Interception of nutrient rich submarine groundwater discharge seepage on European temperate beaches by the acoel flatworm, Symsagittifera roscoffensis

Mar Pollut Bull. 2013 Oct 15;75(1-2):150-156. doi: 10.1016/j.marpolbul.2013.07.045. Epub 2013 Aug 12.


Submarine groundwater discharge (SGD) occurs in intertidal areas, representing a largely unquantified source of solute fluxes to adjacent coastal zones, with nitrogen being constantly the keynote chemical of concern. In Olhos de Água SGD is present as groundwater springs or merely sub-aerial runoff. The occurrence of the flatworm Symsagittifera roscoffensis is described for the first time in Olhos de Água in connection to seepage flows. To assess the impact of this symbiotic flatworm on the nitrogen associated to groundwater discharge flow at the beach, nitrate uptake experiments were conducted in laboratory microcosms. Our results show that S. roscoffensis actively uptakes nitrate at different rates depending on light availability, with rates ≈ 10 times higher than that of its symbiotic microalgae alone. This supports the hypothesis that S. roscoffensis could be an important in situ nitrate interceptor, potentially playing a biological role on the transformation of groundwater-borne nitrate loads at the land-ocean boundary.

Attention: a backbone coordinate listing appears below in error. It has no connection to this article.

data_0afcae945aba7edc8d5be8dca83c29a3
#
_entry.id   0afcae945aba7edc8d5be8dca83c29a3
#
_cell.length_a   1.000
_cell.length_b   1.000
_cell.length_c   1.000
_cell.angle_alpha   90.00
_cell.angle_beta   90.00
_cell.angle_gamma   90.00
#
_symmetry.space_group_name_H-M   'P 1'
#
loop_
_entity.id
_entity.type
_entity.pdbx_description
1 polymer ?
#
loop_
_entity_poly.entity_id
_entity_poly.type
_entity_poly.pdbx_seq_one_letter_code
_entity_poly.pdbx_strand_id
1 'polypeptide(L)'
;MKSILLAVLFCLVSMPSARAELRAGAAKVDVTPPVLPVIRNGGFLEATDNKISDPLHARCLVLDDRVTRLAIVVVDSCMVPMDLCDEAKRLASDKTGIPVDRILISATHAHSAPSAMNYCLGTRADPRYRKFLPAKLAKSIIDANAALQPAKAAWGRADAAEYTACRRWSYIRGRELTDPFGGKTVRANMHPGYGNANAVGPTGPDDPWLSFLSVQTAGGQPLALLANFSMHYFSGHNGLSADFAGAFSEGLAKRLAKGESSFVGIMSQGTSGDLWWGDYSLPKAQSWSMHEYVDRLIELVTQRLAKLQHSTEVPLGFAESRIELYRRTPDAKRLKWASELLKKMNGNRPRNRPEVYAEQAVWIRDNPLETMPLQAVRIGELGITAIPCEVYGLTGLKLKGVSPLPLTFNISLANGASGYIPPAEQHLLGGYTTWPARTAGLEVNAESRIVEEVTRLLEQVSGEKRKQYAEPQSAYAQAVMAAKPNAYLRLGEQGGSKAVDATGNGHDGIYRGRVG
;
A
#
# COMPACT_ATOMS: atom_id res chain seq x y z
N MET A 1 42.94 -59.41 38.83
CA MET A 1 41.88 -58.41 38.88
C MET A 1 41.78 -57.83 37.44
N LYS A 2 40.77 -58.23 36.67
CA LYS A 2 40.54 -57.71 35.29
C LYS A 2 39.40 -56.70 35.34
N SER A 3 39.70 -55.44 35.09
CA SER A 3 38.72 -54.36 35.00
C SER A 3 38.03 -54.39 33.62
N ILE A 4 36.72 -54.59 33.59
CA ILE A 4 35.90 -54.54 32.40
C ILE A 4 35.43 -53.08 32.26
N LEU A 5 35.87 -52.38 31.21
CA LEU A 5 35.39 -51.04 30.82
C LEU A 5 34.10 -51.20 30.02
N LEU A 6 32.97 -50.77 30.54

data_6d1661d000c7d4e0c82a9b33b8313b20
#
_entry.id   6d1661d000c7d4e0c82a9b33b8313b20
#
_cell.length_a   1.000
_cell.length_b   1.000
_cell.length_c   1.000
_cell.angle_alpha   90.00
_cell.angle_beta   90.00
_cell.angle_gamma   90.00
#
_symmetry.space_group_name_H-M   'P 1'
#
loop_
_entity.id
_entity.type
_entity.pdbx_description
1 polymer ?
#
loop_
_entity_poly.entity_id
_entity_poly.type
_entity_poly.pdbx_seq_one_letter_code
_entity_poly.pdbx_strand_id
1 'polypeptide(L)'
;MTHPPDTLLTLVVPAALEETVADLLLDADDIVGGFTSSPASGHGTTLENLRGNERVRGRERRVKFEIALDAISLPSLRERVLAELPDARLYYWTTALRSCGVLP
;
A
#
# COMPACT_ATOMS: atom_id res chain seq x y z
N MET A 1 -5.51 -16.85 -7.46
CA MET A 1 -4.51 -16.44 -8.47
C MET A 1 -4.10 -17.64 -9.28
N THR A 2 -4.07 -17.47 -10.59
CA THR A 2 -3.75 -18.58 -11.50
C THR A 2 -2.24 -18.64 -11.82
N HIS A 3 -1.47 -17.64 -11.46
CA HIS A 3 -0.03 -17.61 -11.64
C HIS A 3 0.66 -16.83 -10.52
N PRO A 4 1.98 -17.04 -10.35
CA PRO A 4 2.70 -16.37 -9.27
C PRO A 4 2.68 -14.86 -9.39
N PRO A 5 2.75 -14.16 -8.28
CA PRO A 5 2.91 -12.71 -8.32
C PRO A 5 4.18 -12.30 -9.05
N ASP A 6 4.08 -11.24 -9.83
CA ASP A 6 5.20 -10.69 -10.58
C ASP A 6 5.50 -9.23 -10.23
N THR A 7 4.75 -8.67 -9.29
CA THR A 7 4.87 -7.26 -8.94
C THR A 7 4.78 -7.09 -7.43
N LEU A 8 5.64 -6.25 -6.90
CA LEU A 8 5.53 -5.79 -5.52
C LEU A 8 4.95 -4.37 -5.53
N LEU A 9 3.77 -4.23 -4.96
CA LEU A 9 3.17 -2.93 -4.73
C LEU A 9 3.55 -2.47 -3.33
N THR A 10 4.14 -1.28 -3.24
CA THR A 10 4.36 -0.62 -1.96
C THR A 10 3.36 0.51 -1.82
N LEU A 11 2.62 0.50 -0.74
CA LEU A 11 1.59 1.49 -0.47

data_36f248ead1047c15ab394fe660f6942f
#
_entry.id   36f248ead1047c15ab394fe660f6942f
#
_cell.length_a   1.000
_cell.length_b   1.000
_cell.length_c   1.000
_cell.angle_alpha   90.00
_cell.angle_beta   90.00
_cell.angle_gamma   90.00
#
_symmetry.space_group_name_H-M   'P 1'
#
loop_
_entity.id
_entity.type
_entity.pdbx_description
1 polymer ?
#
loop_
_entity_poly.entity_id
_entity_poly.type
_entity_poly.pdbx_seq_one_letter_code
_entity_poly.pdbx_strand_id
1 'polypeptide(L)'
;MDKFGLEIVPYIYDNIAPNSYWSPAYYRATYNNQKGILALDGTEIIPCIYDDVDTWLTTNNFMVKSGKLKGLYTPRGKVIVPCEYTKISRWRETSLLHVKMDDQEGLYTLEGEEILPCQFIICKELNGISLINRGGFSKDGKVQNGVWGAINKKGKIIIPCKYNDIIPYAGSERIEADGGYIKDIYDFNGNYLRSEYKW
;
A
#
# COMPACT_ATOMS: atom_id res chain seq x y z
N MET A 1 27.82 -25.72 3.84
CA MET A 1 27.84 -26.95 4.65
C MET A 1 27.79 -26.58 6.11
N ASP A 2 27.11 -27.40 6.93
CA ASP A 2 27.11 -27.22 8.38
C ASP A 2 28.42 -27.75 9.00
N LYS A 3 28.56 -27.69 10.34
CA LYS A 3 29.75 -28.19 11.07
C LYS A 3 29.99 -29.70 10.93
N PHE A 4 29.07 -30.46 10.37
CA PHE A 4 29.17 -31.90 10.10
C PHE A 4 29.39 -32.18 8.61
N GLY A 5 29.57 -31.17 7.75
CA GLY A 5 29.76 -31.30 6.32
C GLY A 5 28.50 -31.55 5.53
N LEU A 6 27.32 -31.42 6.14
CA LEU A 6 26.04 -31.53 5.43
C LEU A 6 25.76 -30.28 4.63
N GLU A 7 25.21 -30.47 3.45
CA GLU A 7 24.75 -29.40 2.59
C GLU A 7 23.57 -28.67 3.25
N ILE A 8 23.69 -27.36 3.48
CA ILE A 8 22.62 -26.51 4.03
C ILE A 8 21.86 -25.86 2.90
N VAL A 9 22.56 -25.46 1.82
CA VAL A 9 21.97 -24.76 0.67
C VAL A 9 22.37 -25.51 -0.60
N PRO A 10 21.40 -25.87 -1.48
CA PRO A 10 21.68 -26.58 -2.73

Keywords: Algal symbiosis; Inorganic N assimilation rate; Sandy beaches; Submarine groundwater discharge.

Publication types

  • Research Support, Non-U.S. Gov't

MeSH terms

  • Animals
  • Bathing Beaches
  • Biodegradation, Environmental
  • Environmental Monitoring
  • Europe
  • Groundwater / chemistry*
  • Nitrogen / analysis
  • Nitrogen / metabolism*
  • Phosphorus / analysis
  • Phosphorus / metabolism
  • Platyhelminths / physiology*
  • Seawater / chemistry
  • Water Movements
  • Water Pollutants, Chemical / analysis
  • Water Pollutants, Chemical / metabolism*


  • Water Pollutants, Chemical
  • Phosphorus
  • Nitrogen